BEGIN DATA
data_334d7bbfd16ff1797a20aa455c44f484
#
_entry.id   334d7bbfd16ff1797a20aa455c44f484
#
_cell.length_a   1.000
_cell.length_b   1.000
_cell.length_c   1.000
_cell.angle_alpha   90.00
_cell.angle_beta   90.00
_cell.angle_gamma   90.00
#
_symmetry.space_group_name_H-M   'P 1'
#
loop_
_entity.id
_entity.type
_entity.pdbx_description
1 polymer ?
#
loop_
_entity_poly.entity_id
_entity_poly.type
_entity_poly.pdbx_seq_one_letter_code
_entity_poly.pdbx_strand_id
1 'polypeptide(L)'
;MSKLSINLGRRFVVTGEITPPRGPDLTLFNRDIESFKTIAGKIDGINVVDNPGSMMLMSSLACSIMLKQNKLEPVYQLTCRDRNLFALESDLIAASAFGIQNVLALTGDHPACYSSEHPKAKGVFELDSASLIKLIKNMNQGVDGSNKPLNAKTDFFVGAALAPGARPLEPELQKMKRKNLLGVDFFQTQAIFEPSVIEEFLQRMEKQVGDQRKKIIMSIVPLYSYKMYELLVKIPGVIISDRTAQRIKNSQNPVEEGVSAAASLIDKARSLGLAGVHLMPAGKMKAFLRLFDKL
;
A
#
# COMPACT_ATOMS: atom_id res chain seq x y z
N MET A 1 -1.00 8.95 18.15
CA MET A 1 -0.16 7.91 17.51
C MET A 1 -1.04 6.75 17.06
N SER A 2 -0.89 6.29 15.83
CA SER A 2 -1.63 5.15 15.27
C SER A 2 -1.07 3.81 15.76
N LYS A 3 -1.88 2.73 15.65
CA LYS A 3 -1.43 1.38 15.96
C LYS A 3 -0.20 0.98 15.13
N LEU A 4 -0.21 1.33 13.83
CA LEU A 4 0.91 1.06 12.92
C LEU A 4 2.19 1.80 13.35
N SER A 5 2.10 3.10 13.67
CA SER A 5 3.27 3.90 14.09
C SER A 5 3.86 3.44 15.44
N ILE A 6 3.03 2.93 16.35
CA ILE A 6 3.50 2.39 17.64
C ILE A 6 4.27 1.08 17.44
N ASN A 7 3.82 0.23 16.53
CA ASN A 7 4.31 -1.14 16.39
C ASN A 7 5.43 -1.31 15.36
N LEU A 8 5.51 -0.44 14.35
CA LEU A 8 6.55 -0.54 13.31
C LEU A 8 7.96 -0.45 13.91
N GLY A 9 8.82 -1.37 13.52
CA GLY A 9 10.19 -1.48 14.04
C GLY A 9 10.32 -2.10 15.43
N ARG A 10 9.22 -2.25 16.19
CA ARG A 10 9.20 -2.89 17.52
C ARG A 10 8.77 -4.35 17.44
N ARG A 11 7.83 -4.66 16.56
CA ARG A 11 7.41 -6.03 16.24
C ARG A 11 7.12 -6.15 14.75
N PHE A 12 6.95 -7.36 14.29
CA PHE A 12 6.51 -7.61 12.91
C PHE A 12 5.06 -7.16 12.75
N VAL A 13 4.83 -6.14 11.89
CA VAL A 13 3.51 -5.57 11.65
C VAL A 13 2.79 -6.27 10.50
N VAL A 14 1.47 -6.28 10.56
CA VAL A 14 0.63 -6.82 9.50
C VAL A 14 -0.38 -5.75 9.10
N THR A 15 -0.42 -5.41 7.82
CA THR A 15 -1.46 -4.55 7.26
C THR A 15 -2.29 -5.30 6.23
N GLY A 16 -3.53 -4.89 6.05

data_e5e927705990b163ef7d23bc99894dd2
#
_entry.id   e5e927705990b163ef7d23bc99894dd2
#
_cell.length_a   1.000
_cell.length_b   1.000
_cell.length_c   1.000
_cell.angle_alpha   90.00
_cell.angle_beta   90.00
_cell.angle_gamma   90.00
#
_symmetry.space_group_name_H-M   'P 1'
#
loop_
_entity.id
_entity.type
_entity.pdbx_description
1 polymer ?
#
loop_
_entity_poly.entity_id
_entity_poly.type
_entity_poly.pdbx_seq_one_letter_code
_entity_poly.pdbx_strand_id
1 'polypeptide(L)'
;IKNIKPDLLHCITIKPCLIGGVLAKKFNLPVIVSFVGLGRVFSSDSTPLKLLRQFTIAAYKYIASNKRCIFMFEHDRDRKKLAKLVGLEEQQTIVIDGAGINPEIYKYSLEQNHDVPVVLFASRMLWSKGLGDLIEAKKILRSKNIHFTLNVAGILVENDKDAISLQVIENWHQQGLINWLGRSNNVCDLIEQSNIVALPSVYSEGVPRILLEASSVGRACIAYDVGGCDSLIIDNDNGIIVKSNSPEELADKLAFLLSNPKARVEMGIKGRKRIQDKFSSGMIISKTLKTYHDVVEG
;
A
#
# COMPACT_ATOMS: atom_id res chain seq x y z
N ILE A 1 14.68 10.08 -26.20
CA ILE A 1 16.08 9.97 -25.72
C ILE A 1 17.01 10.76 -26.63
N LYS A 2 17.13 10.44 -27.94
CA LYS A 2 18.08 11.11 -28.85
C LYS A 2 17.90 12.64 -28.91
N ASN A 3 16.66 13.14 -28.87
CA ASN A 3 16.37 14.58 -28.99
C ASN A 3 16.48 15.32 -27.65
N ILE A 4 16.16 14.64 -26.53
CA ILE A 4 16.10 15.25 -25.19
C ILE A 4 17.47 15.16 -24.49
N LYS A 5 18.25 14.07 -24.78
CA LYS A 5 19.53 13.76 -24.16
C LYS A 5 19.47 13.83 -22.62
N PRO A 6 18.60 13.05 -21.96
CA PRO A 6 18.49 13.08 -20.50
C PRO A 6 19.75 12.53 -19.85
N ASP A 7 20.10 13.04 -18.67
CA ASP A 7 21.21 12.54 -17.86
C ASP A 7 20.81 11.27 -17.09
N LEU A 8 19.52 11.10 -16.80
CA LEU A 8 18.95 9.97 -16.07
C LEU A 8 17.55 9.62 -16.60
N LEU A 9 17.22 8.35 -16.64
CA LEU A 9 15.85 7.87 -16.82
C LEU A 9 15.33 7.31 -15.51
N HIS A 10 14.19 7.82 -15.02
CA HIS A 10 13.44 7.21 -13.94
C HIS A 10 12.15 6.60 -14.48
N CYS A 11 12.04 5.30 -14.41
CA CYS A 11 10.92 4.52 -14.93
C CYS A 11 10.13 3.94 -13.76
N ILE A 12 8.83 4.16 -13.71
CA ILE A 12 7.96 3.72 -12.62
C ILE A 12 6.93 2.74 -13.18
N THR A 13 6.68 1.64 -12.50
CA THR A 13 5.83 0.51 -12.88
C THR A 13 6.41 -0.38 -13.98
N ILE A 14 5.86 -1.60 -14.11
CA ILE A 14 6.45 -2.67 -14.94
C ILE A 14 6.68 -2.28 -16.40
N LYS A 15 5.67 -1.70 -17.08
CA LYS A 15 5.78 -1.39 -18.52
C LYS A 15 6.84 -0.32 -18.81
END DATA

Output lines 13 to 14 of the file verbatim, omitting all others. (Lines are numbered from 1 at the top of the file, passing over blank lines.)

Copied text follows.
#
loop_